The Editor Reflects on the Eucharist

The Rev'd Chris Evetts celebrates the Eucharist during Anglican Memorial Camp's Junior Camp in July 2022.
The Rev'd Chris Evetts celebrates the Eucharist during Anglican Memorial Camp's Junior Camp in July 2022.
By on January 1, 2023

Editor’s Note: I was asked to contribute an article to the Saskatchewan Anglican on the Eucharist for their December edition. I was asked to answer the question: “why is the presence of Christ in the Eucharist a mystery?” I hope that you, the reader, can be spiritually edified by this article.

The simple answer is this: we do not (and can not) fully understand the presence of Christ in the Eucharist. Add to that the fact that as Christians, we don’t all agree on the presence of Christ in the Eucharist. Some (like Roman Catholics, and some Anglo-Catholics) believe in transubstantiation, the theological concept that the substances of the bread and wine offered at the Eucharist change into the Body and Blood of Christ, while the accidents (or what it looks like) remain as they had previously been. There are others that believe in sacramental union (like Lutherans), where Christ is “truly and substantially present in, with and under the forms of the consecrated bread and wine, so that communicants eat and drink the holy body and blood of Christ Himself as well as the bread and the wine.” Ask an Anglican, and the common thought is something changes in the Eucharist, but how that change occurs is a mystery.

While I believe that the exact mechanics of the presence of Christ in the Eucharist remains a mystery to us mere mortals, I believe that the presence of Christ in the Eucharist is real and very present. The Eucharist is more than a mere memorial to me (although when we do partake in the Eucharist we proclaim the Lord’s death until he comes). I believe that that presence of Christ as found in the Eucharist has strengthened me throughout my life. Let me tell you a story about the Eucharist in my own life.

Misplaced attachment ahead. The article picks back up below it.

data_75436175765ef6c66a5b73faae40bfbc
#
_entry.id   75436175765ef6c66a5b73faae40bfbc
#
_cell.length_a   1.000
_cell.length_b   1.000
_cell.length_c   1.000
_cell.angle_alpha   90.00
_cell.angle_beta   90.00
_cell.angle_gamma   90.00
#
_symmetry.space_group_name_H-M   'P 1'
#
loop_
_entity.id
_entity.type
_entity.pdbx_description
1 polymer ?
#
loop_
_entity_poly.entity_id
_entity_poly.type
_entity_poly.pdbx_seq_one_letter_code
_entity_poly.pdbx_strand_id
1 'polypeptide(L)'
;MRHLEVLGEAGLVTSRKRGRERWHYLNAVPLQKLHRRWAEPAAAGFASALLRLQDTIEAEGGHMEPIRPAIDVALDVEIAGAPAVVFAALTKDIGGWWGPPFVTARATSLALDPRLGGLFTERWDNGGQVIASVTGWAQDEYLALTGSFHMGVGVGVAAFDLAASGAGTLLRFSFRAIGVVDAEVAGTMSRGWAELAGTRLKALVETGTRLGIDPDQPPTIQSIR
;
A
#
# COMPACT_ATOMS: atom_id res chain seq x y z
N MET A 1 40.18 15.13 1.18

I remember back to my seminary days at Huron College at Western. As any seminary-trained priest can tell you (and will, if you let them), seminary is a time filled with highs and lows. I remember on more than one occasion where I was feeling those lows that come with the seminary experience. As I was going through those lows that happen from time to time, my thoughts turned to the Eucharist, and how I could always count on that to help strengthen me spiritually to be in seminary.

How did it strengthen me as I worked through all the changes that come with being in seminary, though? Well, to be frank, I didn’t really know how the Eucharist strengthened me as I did this work. I just knew that after attending the Eucharist, I felt better and strengthened to do my work in the world. If you had asked me how it all worked, I probably would have said, “it’s a mystery to me”. I knew that Christ is present in the Eucharist, but if you were to press me for more details, I wouldn’t have been able to give them to you.

The presence of Christ in the Eucharist is very much a mystery, and theologians have been spilling ink on it since the early days of the Church. I imagine that they will continue to do so until that day that Christ appears on earth once again. However, until that day where we will meet Jesus Christ face to face, we can and will meet him in the Sacrament of the Eucharist. This presence is a mystery, but in this case, a little mystery isn’t a bad thing. When we lean into the mystery of Christ’s presence in the Eucharist, whenever we receive Him in the Bread and the Wine, our relationship with the Holy and Undivided Trinity is strengthened, and we are strengthened to go forth into the world to love God with all our heart, soul, mind and strength, and to love our neighbour as we have first been loved by God.

The next time you approach the altar to receive the Body and Blood of Christ, may you be renewed by Christ’s presence in the Eucharist, and may your soul be fed so that you can live a life that reveals the Father’s love to the broken world around us.


  • Fr. Matt Koovisk

    Fr. Matt Koovisk is the Editor of the Mustard Seed. He served the Diocese from 2017-2024 as the Rector of St. Mary's, Virden; St. Mark's, Elkhorn; St. John's, Reston; and Christ Church, Melita. He also served as the Secretary of Synod during that time.

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